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Most people find waterbeds uncomfortable unless the water the waterature is maintained at about $85^{\circ} \mathrm{F}$ . Unless it is heated, a waterbed that contains 892 $\mathrm{L}$ of cools from $85^{\circ} \mathrm{F}$ to $72^{\circ} \mathrm{F}$ in 24 hours. Estimate the amount of electrical energy required over 24 hours, in kWh, to keep the bed from cooling. Note that 1 kilowatt-hour (kWh) =$3.6 \times 10^{6} \mathrm{J},$ and assume that the density of water is 1.0 $\mathrm{g} / \mathrm{mL}$ (independent of temperature). What other assumptions did you make? How did they affect your calculated result (i.e., were they likely to yield positive or negative errors)?

$E(\mathrm{kWh})=7.464 \mathrm{kWh}$

Chemistry 101

Chapter 5

Thermochemistry

Nicholas A.

November 9, 2021

Most people find waterbeds uncomfortable unless the water temperature is maintained at about 85 °F. Unless it is heated, a waterbed that contains 892 L of water cools from 85 °F to 72 °F in 24 hours. Estimate the amount of electrical energy required over

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Brown University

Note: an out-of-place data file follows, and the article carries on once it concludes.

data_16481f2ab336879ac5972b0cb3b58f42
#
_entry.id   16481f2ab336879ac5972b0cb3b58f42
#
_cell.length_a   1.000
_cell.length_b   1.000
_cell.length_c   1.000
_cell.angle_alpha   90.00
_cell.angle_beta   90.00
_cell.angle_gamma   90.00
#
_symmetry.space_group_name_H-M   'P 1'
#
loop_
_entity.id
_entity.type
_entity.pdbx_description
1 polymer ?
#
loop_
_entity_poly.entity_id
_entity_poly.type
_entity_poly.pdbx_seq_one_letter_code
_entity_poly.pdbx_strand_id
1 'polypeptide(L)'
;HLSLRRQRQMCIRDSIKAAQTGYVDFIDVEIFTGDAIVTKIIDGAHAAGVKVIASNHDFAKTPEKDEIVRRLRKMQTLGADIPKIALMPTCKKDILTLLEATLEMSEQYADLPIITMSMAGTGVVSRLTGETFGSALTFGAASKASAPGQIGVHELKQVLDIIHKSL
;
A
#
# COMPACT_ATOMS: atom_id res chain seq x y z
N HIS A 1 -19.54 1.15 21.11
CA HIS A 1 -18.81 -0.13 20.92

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Hi there. In this problem, we are trying to calculate how much energy it would take to prevent this waterbed from cooling down. That means I want to use the equation that allows us to calculate energy when we know the specific heat of the substance. In this case, it is water multiplied by the mass of the water times the change in temperature. Using this equation will allow me to calculate how much energy is required to keep this bed from cooling down overnight. Um, a couple of things, first of all, is our final temperature. The temperature we would like to attain is 85 F. Our values of specific heat are in Celsius. So the first thing I want to do is convert this temperature toe a Celsius temperature. I'm going to use the equation where we take 5/9 the Fahrenheit temperature minus 32. Okay. And that gives me 29.4 degrees Celsius. So 85 F is 29 0.4 degrees Celsius, doing the same thing with the initial temperature. It's initially starting out at that colder temperature or cooler temperature, I guess I would say, and that is 72 F. Using my same equation 5/9 times 70 to minus 32 I get a Celsius temperature of 22.2 degrees Celsius. Now I can go ahead and use my equation. I am trying to calculate the amount of energy to keep this waterbed At 85 F. It is water filling up this waterbed. So I am going to use the specific heat of liquid water, which we confined in the table. It's 4.184 Jules over Graham's degree Celsius. There's that Celsius temperature, which is why I had to convert my temperature values to Celsius. Next for the water. I have 892 leaders, but I need to know how many grams of water I have, and we are given the density in grams per milliliter. But I need to get to milliliters, So I am going to do a quick conversion here. For every one leader of water, there is 1000 male leaders, and since this is water, we were told to assume that the density of the water remained constant at 1 g per mil. Later, doing this, math leaders would cancel mill leaders would cancel and this gives us the grams of water. Finally, we need to calculate by delta t the change in Celsius temperature. We're going to take the final temperature that we're trying to attain, which is 29.4 degrees Celsius ever going to subtract the initial temperature 22.2 degrees Celsius. Alright. Calculating this answer then gives me 2.69 times 10 to the seventh jewels of energy. This problem wants us to present the answer and kilowatt hours and they give us a conversion. They tell us that one kilowatt hour is equal to 3.6 times 10 to the six jewels calculating our final answer, then gives May 7.46 kilowatt hours are required are required to keep this bed at the temperature the 85 degrees Celsius that we wanted. Right as we think about this, there might be some error in this answer because not all of the energy is going to be used to heat the water. Some of that energy is going to be going into heating the bed itself, the frames, things like that. So this answer is probably a bit lower than what it would actually be correct because there's gonna be more energy needed to heat up some of the other things that we did not calculate again. Like the bed frame, the bed itself, any of the other things that are touching that water. All right, well, hey, that would be your answer. Your answers for this. Thanks so much for watching.

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